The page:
__Chapter 24__

__Electromagnetic Waves__

Anywhere there is **an
electric charge**, there exists an **electric
field**** around it** throughout
the entire space**.** If the charge
moves, its electric
field (its effect of
attraction or repulsion on other charges) moves or changes as
well**.** The motion of the charge causes change in its distance from
any other charge**.** Consequently, the electric field intensity **E** of
the charge at any point in space changes with distance and time**.** Also,
recall that the motion
of a charge creates a magnetic field **B** that
is perpendicular to the direction of motion of the charge**.** **The
important aspect is that the two effects E and
consequently B turn
out to be perpendicular to each other and coexist.**

Now, **if** * the
motion of the charge is of oscillatory nature* [with
a sinusoidal equation

**E = E _{o}sin(ωt)**
and

Since such oscillations cause any other charge at some distance away (no matter
how far) to oscillate * accordingly
at a later time*, we believe that

**Figure 1**

**Note** that **E
= cB** where **c** is
the **speed of light (****3.00x10 ^{8} m/s
in vacuum).**

Note that the **E** and **B** that
reach a **distant charge** as
a result of E&M waves
propagation cause that distant charge to oscillate accordingly**.** **The
transmission of this effect is very fast but not instant.** The speed of
propagation of charge oscillations (**E&M Waves**) is measured to be **3.00x10 ^{8} m/s
in vacuum.** This means 30

__Wave Speed:__

Recall that wave speed **v** is
related to wavelength λ pronounced * "
lambda"* and frequency f by

v = f λ.

For electromagnetic waves,
letter **c** is
commonly used for the wave speed**.**

**c = f λ.**

Since c is
a **constant** for
any given medium, if f increases,
then λ has
to decrease** **in that medium**.**

Example 1: An
AC source is running at a frequency of 60**.**0Hz**.** This causes the
current (moving charges) in wires connected to this generator to flow
back-and-forth at this frequency**.** The charge oscillations in such wires
produce E&M waves that as we know propagate at the speed of light c = 3**.**00x10^{8} m**/**s**.**
Find the wavelength λ for
such waves**.**

Solution:
From c** =
f λ ****; ** **λ = ****c/****f =** {3**.**00x10^{8}**/**60**.**0**}**m =
5,0**0**0,000m = **3100 miles.**

This is a very** **long
wavelength and
therefore very
weak!
Only 60**.**0 of such waves pass by a given point in space every second**.** This
means that if there is a charge at one point in space, it oscillates only 60**.**0
times per second as such waves keep coming to it**.** The
shorter the wavelength, the more energetic the wave is or
the more energy it carries**.** Shorter wavelengths are associated with
higher frequencies (c =
f λ)**.**
Higher frequencies make a distant charge to oscillate faster**;** thus,
imparting more energy to that charge**.**

Example 2: Waves
transmitted or received by cell-phones have wavelengths of about 15cm or 6**.**0
inches**.** Calculate the frequency of such waves and express the result in
MHz**.** Note that **MHz** stands for **Mega
Hertz** or **Million
Hertz.**

Solution: c =
f λ **;** **f = ****c****/****λ**
= {3**.**00x10^{8}**/**0**.**15}**s**** ^{-1}** = 2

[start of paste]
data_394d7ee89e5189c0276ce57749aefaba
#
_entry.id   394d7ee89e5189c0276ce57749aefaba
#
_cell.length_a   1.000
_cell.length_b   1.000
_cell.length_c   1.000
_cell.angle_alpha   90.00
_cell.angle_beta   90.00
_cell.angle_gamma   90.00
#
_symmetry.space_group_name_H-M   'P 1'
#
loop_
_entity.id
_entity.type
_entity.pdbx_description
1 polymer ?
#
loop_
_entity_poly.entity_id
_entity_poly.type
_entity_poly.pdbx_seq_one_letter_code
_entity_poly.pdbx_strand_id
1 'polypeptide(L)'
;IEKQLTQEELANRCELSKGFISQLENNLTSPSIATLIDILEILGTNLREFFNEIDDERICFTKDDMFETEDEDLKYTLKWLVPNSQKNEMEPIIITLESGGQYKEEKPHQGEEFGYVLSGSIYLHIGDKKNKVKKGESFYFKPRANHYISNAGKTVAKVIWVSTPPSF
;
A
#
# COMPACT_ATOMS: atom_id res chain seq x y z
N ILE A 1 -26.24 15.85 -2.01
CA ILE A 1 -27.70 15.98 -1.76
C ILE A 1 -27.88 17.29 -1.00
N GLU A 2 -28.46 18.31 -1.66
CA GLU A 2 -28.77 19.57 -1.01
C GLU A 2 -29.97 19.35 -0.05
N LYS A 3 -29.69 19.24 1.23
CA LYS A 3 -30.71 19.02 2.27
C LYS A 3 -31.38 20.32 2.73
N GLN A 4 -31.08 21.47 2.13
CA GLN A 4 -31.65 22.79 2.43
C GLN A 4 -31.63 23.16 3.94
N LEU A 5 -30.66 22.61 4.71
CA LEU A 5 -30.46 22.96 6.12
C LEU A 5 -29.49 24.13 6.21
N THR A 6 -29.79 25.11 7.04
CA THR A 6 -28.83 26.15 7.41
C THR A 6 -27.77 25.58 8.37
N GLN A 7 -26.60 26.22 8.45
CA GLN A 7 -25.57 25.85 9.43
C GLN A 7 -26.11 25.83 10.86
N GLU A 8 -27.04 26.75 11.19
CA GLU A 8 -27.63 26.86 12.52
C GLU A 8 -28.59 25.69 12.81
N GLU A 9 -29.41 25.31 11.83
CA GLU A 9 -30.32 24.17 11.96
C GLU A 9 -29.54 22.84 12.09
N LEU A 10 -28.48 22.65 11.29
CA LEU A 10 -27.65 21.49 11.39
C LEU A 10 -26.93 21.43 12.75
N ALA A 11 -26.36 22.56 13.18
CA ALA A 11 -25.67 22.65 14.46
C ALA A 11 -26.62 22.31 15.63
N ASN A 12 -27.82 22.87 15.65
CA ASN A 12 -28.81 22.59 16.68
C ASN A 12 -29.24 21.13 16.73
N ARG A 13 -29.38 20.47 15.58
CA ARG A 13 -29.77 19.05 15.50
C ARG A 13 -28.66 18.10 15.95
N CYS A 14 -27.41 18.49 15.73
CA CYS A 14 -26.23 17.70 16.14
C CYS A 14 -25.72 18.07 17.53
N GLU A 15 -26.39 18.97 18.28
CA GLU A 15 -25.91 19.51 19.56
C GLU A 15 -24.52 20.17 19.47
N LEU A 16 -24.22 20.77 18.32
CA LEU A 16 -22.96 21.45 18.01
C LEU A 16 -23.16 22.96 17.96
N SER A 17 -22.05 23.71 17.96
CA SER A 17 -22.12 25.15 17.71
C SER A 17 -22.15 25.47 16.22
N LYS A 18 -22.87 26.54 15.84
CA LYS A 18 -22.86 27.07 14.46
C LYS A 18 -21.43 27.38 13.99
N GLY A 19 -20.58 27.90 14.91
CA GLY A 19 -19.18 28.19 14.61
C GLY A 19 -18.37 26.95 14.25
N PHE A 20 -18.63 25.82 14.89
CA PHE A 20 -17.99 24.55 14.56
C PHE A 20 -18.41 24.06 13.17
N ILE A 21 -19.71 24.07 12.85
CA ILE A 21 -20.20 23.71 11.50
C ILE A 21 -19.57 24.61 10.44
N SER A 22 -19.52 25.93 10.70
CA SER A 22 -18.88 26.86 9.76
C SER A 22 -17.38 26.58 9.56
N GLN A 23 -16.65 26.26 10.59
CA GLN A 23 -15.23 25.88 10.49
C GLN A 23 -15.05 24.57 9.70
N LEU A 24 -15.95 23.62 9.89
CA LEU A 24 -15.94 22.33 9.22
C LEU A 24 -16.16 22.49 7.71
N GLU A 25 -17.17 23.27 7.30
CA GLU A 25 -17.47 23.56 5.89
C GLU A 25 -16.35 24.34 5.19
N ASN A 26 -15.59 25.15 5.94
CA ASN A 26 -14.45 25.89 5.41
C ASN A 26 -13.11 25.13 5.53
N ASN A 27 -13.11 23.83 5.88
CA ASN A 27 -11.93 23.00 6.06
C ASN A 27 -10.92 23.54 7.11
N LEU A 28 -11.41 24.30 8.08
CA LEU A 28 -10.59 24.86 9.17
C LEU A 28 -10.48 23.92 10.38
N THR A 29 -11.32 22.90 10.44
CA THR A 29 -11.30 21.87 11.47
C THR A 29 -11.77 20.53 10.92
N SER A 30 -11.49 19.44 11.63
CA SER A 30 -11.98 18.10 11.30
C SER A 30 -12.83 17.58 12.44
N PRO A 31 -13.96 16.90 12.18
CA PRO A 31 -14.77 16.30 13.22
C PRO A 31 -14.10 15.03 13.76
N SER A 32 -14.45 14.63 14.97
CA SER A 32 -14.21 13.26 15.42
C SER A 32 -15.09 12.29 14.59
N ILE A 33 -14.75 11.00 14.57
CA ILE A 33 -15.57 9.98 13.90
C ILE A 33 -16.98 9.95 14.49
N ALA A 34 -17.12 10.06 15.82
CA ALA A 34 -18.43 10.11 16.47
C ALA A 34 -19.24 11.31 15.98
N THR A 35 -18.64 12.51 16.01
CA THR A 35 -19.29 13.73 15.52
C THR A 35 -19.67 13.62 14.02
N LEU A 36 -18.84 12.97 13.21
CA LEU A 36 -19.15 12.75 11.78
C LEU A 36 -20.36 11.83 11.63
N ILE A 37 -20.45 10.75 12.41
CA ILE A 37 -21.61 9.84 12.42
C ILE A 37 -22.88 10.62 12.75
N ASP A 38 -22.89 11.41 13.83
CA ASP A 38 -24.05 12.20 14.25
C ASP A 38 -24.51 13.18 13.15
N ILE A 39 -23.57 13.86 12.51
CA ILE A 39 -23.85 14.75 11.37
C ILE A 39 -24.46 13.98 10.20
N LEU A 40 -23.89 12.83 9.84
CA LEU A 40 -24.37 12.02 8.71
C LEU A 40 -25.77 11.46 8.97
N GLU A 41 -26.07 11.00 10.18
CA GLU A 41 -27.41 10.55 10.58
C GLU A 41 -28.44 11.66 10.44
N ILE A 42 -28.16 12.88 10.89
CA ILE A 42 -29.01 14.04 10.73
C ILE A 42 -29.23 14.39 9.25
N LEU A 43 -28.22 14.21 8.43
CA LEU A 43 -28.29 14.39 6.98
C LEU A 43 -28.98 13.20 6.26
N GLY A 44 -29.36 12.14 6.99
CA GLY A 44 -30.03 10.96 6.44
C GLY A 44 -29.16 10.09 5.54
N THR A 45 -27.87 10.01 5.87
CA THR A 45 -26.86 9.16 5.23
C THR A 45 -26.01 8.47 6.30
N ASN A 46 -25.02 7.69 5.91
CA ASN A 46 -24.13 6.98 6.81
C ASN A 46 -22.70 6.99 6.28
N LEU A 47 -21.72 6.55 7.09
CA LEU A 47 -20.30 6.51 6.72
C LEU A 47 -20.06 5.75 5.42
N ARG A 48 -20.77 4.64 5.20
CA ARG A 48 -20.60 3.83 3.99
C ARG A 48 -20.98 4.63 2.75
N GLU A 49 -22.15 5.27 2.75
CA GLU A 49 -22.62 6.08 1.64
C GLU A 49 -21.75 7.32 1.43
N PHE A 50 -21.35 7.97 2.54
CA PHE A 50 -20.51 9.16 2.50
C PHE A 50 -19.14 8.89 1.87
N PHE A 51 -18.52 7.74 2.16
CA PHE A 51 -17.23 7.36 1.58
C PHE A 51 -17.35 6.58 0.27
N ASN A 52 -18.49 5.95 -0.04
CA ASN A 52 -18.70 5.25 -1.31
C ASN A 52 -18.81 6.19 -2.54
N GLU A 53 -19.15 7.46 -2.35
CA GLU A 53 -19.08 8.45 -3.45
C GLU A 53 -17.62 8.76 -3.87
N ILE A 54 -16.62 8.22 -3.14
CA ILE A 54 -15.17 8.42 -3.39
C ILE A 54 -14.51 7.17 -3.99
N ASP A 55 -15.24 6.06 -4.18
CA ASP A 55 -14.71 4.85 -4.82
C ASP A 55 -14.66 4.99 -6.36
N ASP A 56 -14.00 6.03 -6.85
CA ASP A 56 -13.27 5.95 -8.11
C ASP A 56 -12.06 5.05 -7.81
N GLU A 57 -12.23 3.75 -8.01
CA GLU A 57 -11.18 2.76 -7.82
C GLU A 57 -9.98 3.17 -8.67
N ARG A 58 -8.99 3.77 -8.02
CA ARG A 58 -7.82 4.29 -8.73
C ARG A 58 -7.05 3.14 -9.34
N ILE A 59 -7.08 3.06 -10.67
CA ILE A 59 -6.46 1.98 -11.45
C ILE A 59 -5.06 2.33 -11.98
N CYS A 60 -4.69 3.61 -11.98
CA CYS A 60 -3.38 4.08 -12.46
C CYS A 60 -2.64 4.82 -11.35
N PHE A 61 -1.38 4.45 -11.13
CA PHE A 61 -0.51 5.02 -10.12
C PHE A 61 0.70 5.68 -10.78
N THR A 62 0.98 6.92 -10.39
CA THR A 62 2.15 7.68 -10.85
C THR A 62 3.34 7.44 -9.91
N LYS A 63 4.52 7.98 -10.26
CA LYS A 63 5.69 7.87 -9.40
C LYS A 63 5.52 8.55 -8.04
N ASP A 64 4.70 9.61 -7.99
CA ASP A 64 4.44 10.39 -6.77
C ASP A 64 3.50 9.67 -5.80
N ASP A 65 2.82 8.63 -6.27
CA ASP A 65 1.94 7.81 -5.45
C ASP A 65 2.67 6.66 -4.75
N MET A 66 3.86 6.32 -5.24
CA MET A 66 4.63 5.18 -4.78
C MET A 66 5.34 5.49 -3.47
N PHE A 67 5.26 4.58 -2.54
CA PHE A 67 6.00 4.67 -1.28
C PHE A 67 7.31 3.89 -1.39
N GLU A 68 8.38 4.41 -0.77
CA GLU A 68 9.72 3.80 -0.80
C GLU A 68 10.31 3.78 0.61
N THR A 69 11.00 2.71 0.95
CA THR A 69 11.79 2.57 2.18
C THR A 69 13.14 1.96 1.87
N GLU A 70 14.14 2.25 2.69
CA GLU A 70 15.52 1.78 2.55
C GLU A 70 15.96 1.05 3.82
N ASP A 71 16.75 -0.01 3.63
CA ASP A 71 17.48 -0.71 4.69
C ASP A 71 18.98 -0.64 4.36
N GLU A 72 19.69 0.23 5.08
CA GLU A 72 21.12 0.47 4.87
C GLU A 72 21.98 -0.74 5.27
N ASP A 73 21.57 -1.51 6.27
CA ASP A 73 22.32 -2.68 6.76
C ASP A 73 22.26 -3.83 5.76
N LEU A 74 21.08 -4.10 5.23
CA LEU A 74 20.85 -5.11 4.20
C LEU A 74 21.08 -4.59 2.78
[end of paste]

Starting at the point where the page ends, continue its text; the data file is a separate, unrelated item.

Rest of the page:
**
Example 3: ** White
light is a mixture of a large number of different electromagnetic waves with
wavelengths ranging from about **400nm (violet****)** to
about 7**00nm**** (red****).**
Find the corresponding frequency for each of these two limiting values in the
visible range**.**

**Solution:** To
be solved by students**.**

Speed of E&M Waves by Calculation:

By solving the wave
equation (a differential equation not shown here)**,** it
is possible to show that speed of **E&M** waves is given by

Use the values of **ε _{o}**

__Energy carried by Electromagnetic Waves:__

The energy carried by a mechanical wave is proportional to the square of its
amplitude **A ^{2}.** For
E&M waves, it will be

**I _{o}= c **

For a continuous
sinusoidal wave, we may calculate an **rms** value**.**
Since rms** power **is **1/2 **of
the **max. power**, we may write**:** [subscript
(**o**) denotes max**.** value]

I _{rms} =
(1/2)cε_{o}E_{o}^{2
}= cB_{o}^{2 }/2μ_{o} =
E_{o}B_{o}/2μ_{o}.

Example 4: A
radio set is tuned on a 1**0**-kilowatt AM radio station that is 5**.**0
miles (8**.**0 km) away**.** ** Isotropic
wave propagation **in space means
that waves are sent out by the transmitter uniformly in all directions**.**
This is not really the case with actual antennas, but for simplicity here, we
suppose isotropic propagation of wave energy in space**.** Assuming
isotropic, calculate** **(a) the
wave intensity **I _{rms}** in
watts

**Solution:** Visualize
a huge sphere (8000m or 5 miles in radius) that 1**0**,000 watts of energy is
to be distributed over its surface**.** How much energy will every m^{2} of
it receive? The simple division below will give us the value of I_{rms}**.**

**I _{rms}= **10,000watts

**I**_{rms }**=** **(1/2)**cε_{o}E_{o}^{2 },
solving for E_{o}**, ****E**_{o}** =**** [2I _{rms}**

* Verify* that V

Since **E = **cB,
we get**:** **B _{o} =
E_{o}/c = **(9

__Test Yourself 1:__** **
click
here**.**

1) An electromagnetic wave is a result of the oscillation of (a) an electron
(b) a proton (c) a neutron (d) a & b**.**

2) When a charged particle moves, its electric field (a) moves accordingly (b)
remains unchanged (c) varies as sensed by other charges elsewhere (d) a & c**.** click
here**.**

3) If a charged particle oscillates, its equation of motion is (a) quadratic in
time (b) sinusoidal in time (c) neither a nor b**.**

4) A particle oscillating in the y-direction at a frequency of **
f** Hz and an amplitude of **A** meters
follows (a) y=Asin(2πft) (b) y=Asint (c) y=Asin(ft)**.**

5) If a charged particle oscillates, the ripples